The House is Almost Yours
To finalize the sale of a property, a neutral, third party (the escrow agent) is employed to assure the transaction will close properly and on time. When funds are held by a third party in a transaction between a buyer and a seller, it's in escrow. An easy way to understand what an escrow company does is to think of how you might use PayPal for Internet purchases.
Tying up any loose ends like taking in funds, finishing forms, obtaining the documents for loans and liens, and assuring you get a clean title to the property before your purchase gets finalized are all part of the job of the escrow holder.
The records the escrow company may collect include:
- Tax statements
- Fire and other insurance policies
- Title insurance policies
- Terms of sale and any seller-assisted financing
- Requests for payment for various services to be paid out of escrow funds
- Loan documents
You're ready to close when each step of the finished in escrow process. All expenses like title insurance, inspections and real estate commissions are paid. Title to the house is then transferred to you as now current homeowner and related title insurance is issued as noted in the escrow instructions.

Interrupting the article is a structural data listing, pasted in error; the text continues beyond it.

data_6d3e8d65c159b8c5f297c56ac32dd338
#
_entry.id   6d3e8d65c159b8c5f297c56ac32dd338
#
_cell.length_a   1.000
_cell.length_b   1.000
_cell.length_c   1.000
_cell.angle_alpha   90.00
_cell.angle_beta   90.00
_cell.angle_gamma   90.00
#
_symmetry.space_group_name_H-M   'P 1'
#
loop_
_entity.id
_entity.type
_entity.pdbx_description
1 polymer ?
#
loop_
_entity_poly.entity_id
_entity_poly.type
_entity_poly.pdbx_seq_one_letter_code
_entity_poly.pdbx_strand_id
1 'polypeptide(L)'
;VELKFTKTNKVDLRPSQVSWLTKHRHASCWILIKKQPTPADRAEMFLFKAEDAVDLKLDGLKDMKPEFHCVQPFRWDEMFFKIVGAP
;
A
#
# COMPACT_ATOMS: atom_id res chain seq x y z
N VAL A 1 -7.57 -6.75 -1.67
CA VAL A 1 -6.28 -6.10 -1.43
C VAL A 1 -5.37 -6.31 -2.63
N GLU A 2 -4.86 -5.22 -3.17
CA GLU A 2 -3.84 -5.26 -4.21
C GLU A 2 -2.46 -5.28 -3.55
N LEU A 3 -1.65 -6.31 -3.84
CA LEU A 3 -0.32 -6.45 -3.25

The escrow agent gets a payment when the closing is complete. You'll know when it's time to submit the form of payment.
Mortgage Escrow Account
Creating a Mortgage Escrow Account helps keep track of on-going expenses while there's a loan on your house. Generally, the Escrow Account is partially funded at closing and the home buyer makes on-going contributions through their monthly mortgage payment.
Now you know more about how to close on your future home. And, you can be a more confident home buyer and future homeowner.